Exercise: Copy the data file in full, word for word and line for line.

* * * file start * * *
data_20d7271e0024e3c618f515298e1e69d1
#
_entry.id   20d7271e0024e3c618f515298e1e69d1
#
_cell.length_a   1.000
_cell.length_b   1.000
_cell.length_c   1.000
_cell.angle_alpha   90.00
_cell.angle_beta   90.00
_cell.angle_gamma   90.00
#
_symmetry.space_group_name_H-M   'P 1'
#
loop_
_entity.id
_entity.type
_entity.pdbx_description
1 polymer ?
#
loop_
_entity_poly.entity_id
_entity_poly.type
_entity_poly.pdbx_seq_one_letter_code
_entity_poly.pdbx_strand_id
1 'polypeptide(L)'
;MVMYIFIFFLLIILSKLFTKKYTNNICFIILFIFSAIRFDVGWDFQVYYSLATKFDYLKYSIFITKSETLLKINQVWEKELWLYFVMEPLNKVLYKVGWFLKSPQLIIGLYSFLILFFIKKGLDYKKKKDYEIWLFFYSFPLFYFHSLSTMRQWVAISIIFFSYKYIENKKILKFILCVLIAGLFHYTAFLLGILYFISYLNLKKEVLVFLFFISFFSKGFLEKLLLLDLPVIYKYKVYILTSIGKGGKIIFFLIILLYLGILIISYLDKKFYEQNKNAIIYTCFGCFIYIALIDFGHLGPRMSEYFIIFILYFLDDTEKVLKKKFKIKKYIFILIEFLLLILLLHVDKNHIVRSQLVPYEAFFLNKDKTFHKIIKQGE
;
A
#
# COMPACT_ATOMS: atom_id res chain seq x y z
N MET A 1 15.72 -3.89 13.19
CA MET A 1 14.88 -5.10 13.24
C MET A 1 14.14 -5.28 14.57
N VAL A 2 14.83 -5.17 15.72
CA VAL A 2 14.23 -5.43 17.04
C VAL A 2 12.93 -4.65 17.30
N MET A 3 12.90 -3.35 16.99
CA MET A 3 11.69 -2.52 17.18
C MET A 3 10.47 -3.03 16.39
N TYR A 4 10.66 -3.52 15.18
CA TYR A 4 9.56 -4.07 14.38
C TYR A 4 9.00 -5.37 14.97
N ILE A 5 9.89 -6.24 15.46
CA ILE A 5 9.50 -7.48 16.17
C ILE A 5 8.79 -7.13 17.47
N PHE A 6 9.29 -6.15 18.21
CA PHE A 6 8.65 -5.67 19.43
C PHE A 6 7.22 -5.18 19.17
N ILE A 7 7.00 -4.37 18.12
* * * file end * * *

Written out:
data_20d7271e0024e3c618f515298e1e69d1
#
_entry.id   20d7271e0024e3c618f515298e1e69d1
#
_cell.length_a   1.000
_cell.length_b   1.000
_cell.length_c   1.000
_cell.angle_alpha   90.00
_cell.angle_beta   90.00
_cell.angle_gamma   90.00
#
_symmetry.space_group_name_H-M   'P 1'
#
loop_
_entity.id
_entity.type
_entity.pdbx_description
1 polymer ?
#
loop_
_entity_poly.entity_id
_entity_poly.type
_entity_poly.pdbx_seq_one_letter_code
_entity_poly.pdbx_strand_id
1 'polypeptide(L)'
;MVMYIFIFFLLIILSKLFTKKYTNNICFIILFIFSAIRFDVGWDFQVYYSLATKFDYLKYSIFITKSETLLKINQVWEKELWLYFVMEPLNKVLYKVGWFLKSPQLIIGLYSFLILFFIKKGLDYKKKKDYEIWLFFYSFPLFYFHSLSTMRQWVAISIIFFSYKYIENKKILKFILCVLIAGLFHYTAFLLGILYFISYLNLKKEVLVFLFFISFFSKGFLEKLLLLDLPVIYKYKVYILTSIGKGGKIIFFLIILLYLGILIISYLDKKFYEQNKNAIIYTCFGCFIYIALIDFGHLGPRMSEYFIIFILYFLDDTEKVLKKKFKIKKYIFILIEFLLLILLLHVDKNHIVRSQLVPYEAFFLNKDKTFHKIIKQGE
;
A
#
# COMPACT_ATOMS: atom_id res chain seq x y z
N MET A 1 15.72 -3.89 13.19
CA MET A 1 14.88 -5.10 13.24
C MET A 1 14.14 -5.28 14.57
N VAL A 2 14.83 -5.17 15.72
CA VAL A 2 14.23 -5.43 17.04
C VAL A 2 12.93 -4.65 17.30
N MET A 3 12.90 -3.35 16.99
CA MET A 3 11.69 -2.52 17.18
C MET A 3 10.47 -3.03 16.39
N TYR A 4 10.66 -3.52 15.18
CA TYR A 4 9.56 -4.07 14.38
C TYR A 4 9.00 -5.37 14.97
N ILE A 5 9.89 -6.24 15.46
CA ILE A 5 9.50 -7.48 16.17
C ILE A 5 8.79 -7.13 17.47
N PHE A 6 9.29 -6.15 18.21
CA PHE A 6 8.65 -5.67 19.43
C PHE A 6 7.22 -5.18 19.17
N ILE A 7 7.00 -4.37 18.12